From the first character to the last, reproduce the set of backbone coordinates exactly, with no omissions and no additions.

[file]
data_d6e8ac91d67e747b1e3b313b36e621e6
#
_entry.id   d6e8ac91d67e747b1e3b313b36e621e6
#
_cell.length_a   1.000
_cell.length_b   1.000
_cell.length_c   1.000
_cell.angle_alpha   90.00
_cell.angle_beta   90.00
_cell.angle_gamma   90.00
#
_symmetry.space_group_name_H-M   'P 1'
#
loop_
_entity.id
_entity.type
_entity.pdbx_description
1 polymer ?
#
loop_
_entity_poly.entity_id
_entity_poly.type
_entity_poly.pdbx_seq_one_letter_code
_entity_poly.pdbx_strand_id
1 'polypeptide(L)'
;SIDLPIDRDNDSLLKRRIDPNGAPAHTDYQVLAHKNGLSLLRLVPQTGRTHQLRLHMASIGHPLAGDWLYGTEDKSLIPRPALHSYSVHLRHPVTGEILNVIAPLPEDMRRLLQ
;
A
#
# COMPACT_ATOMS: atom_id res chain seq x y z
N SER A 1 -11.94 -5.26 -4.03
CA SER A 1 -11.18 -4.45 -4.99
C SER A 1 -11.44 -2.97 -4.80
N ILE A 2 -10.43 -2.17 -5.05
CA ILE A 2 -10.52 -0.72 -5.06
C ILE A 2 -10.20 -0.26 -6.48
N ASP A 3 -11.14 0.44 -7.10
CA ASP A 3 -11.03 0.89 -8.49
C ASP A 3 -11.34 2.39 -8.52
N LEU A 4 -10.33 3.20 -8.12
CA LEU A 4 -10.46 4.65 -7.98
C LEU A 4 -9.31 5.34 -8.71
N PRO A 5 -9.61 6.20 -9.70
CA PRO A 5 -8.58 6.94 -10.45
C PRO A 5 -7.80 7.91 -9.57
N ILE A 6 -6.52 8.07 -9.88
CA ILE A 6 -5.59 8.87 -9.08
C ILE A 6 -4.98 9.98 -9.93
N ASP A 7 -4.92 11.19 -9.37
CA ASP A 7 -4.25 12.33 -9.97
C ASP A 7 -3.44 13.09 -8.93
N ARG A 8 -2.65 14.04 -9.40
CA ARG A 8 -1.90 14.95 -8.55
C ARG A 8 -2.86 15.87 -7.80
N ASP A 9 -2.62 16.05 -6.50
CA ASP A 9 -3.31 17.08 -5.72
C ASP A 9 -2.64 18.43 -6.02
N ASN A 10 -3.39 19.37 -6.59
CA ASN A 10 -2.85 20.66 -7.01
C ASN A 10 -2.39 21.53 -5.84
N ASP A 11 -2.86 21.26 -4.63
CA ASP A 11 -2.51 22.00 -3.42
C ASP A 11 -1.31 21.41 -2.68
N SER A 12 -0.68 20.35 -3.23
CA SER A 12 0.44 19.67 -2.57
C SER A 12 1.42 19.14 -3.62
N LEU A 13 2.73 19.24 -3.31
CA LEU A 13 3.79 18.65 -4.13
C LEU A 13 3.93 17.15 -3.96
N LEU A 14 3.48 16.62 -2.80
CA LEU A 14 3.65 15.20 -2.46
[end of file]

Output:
data_d6e8ac91d67e747b1e3b313b36e621e6
#
_entry.id   d6e8ac91d67e747b1e3b313b36e621e6
#
_cell.length_a   1.000
_cell.length_b   1.000
_cell.length_c   1.000
_cell.angle_alpha   90.00
_cell.angle_beta   90.00
_cell.angle_gamma   90.00
#
_symmetry.space_group_name_H-M   'P 1'
#
loop_
_entity.id
_entity.type
_entity.pdbx_description
1 polymer ?
#
loop_
_entity_poly.entity_id
_entity_poly.type
_entity_poly.pdbx_seq_one_letter_code
_entity_poly.pdbx_strand_id
1 'polypeptide(L)'
;SIDLPIDRDNDSLLKRRIDPNGAPAHTDYQVLAHKNGLSLLRLVPQTGRTHQLRLHMASIGHPLAGDWLYGTEDKSLIPRPALHSYSVHLRHPVTGEILNVIAPLPEDMRRLLQ
;
A
#
# COMPACT_ATOMS: atom_id res chain seq x y z
N SER A 1 -11.94 -5.26 -4.03
CA SER A 1 -11.18 -4.45 -4.99
C SER A 1 -11.44 -2.97 -4.80
N ILE A 2 -10.43 -2.17 -5.05
CA ILE A 2 -10.52 -0.72 -5.06
C ILE A 2 -10.20 -0.26 -6.48
N ASP A 3 -11.14 0.44 -7.10
CA ASP A 3 -11.03 0.89 -8.49
C ASP A 3 -11.34 2.39 -8.52
N LEU A 4 -10.33 3.20 -8.12
CA LEU A 4 -10.46 4.65 -7.98
C LEU A 4 -9.31 5.34 -8.71
N PRO A 5 -9.61 6.20 -9.70
CA PRO A 5 -8.58 6.94 -10.45
C PRO A 5 -7.80 7.91 -9.57
N ILE A 6 -6.52 8.07 -9.88
CA ILE A 6 -5.59 8.87 -9.08
C ILE A 6 -4.98 9.98 -9.93
N ASP A 7 -4.92 11.19 -9.37
CA ASP A 7 -4.25 12.33 -9.97
C ASP A 7 -3.44 13.09 -8.93
N ARG A 8 -2.65 14.04 -9.40
CA ARG A 8 -1.90 14.95 -8.55
C ARG A 8 -2.86 15.87 -7.80
N ASP A 9 -2.62 16.05 -6.50
CA ASP A 9 -3.31 17.08 -5.72
C ASP A 9 -2.64 18.43 -6.02
N ASN A 10 -3.39 19.37 -6.59
CA ASN A 10 -2.85 20.66 -7.01
C ASN A 10 -2.39 21.53 -5.84
N ASP A 11 -2.86 21.26 -4.63
CA ASP A 11 -2.51 22.00 -3.42
C ASP A 11 -1.31 21.41 -2.68
N SER A 12 -0.68 20.35 -3.23
CA SER A 12 0.44 19.67 -2.57
C SER A 12 1.42 19.14 -3.62
N LEU A 13 2.73 19.24 -3.31
CA LEU A 13 3.79 18.65 -4.13
C LEU A 13 3.93 17.15 -3.96
N LEU A 14 3.48 16.62 -2.80
CA LEU A 14 3.65 15.20 -2.46